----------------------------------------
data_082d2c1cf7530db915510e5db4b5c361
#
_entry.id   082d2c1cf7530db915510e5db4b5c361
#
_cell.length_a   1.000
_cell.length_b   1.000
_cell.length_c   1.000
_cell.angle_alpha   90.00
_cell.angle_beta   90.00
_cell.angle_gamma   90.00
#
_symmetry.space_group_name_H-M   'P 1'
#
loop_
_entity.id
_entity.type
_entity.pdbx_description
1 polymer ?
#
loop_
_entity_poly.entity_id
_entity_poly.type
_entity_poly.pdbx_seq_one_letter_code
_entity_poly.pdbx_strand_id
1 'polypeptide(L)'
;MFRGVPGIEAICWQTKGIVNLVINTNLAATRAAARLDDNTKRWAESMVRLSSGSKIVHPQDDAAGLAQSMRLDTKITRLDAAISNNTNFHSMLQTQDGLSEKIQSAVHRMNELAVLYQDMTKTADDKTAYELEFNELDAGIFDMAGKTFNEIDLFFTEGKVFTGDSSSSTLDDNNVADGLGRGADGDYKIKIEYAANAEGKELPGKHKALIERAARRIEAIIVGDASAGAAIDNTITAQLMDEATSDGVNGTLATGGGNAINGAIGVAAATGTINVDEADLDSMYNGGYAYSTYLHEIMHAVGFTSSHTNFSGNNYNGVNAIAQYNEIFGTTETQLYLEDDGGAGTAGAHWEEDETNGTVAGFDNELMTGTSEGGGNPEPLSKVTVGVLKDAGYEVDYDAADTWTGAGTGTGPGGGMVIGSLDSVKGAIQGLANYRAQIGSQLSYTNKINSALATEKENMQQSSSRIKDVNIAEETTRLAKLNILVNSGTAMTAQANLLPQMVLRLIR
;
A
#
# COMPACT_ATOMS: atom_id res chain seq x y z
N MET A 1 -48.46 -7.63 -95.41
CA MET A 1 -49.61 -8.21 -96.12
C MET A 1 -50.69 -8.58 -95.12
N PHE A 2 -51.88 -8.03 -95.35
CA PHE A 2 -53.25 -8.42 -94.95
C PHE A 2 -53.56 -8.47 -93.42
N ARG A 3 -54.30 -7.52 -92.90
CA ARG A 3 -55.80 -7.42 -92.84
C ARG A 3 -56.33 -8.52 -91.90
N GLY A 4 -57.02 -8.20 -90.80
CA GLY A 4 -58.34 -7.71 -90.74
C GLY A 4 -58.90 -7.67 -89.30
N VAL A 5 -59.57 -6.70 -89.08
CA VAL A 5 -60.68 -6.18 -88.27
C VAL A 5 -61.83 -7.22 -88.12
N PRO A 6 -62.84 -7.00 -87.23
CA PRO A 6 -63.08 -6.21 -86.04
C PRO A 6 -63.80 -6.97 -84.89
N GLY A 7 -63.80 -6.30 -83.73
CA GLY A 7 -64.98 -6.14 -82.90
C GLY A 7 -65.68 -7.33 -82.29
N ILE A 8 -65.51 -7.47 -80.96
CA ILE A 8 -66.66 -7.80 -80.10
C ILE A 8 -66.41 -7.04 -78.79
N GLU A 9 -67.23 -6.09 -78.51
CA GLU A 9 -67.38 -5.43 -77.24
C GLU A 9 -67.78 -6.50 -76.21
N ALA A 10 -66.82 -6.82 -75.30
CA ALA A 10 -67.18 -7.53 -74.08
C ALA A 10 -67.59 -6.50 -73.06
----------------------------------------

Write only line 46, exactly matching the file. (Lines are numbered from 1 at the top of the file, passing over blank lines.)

N PRO A 6 -62.84 -7.00 -87.23